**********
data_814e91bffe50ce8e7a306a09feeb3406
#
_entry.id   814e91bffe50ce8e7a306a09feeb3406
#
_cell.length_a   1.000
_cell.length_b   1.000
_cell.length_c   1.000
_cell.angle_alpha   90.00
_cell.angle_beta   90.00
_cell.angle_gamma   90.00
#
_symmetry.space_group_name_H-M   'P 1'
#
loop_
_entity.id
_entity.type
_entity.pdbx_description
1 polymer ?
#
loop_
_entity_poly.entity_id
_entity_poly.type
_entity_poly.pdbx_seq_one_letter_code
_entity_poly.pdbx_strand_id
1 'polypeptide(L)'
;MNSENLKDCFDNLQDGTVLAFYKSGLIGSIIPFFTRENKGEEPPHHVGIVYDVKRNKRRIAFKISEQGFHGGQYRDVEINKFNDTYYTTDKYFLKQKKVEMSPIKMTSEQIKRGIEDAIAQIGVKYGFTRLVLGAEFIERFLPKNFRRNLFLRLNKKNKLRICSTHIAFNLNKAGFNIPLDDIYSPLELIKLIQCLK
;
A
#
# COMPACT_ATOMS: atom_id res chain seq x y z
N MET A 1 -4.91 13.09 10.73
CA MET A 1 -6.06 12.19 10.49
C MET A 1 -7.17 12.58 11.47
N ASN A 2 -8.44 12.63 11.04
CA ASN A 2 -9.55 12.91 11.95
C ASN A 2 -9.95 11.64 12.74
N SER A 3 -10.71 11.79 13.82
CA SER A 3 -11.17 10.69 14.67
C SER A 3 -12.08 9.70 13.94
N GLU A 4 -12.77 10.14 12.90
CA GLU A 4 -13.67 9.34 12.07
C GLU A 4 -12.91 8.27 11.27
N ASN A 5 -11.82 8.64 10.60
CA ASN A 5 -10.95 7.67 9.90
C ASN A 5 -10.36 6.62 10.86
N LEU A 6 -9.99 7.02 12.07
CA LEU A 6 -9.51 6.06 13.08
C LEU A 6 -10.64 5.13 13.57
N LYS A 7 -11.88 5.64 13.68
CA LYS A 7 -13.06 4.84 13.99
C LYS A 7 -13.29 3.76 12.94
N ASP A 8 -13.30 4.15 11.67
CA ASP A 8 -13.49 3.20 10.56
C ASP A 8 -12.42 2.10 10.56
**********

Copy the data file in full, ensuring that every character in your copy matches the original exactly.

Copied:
data_814e91bffe50ce8e7a306a09feeb3406
#
_entry.id   814e91bffe50ce8e7a306a09feeb3406
#
_cell.length_a   1.000
_cell.length_b   1.000
_cell.length_c   1.000
_cell.angle_alpha   90.00
_cell.angle_beta   90.00
_cell.angle_gamma   90.00
#
_symmetry.space_group_name_H-M   'P 1'
#
loop_
_entity.id
_entity.type
_entity.pdbx_description
1 polymer ?
#
loop_
_entity_poly.entity_id
_entity_poly.type
_entity_poly.pdbx_seq_one_letter_code
_entity_poly.pdbx_strand_id
1 'polypeptide(L)'
;MNSENLKDCFDNLQDGTVLAFYKSGLIGSIIPFFTRENKGEEPPHHVGIVYDVKRNKRRIAFKISEQGFHGGQYRDVEINKFNDTYYTTDKYFLKQKKVEMSPIKMTSEQIKRGIEDAIAQIGVKYGFTRLVLGAEFIERFLPKNFRRNLFLRLNKKNKLRICSTHIAFNLNKAGFNIPLDDIYSPLELIKLIQCLK
;
A
#
# COMPACT_ATOMS: atom_id res chain seq x y z
N MET A 1 -4.91 13.09 10.73
CA MET A 1 -6.06 12.19 10.49
C MET A 1 -7.17 12.58 11.47
N ASN A 2 -8.44 12.63 11.04
CA ASN A 2 -9.55 12.91 11.95
C ASN A 2 -9.95 11.64 12.74
N SER A 3 -10.71 11.79 13.82
CA SER A 3 -11.17 10.69 14.67
C SER A 3 -12.08 9.70 13.94
N GLU A 4 -12.77 10.14 12.90
CA GLU A 4 -13.67 9.34 12.07
C GLU A 4 -12.91 8.27 11.27
N ASN A 5 -11.82 8.64 10.60
CA ASN A 5 -10.95 7.67 9.90
C ASN A 5 -10.36 6.62 10.86
N LEU A 6 -9.99 7.02 12.07
CA LEU A 6 -9.51 6.06 13.08
C LEU A 6 -10.64 5.13 13.57
N LYS A 7 -11.88 5.64 13.68
CA LYS A 7 -13.06 4.84 13.99
C LYS A 7 -13.29 3.76 12.94
N ASP A 8 -13.30 4.15 11.67
CA ASP A 8 -13.49 3.20 10.56
C ASP A 8 -12.42 2.10 10.56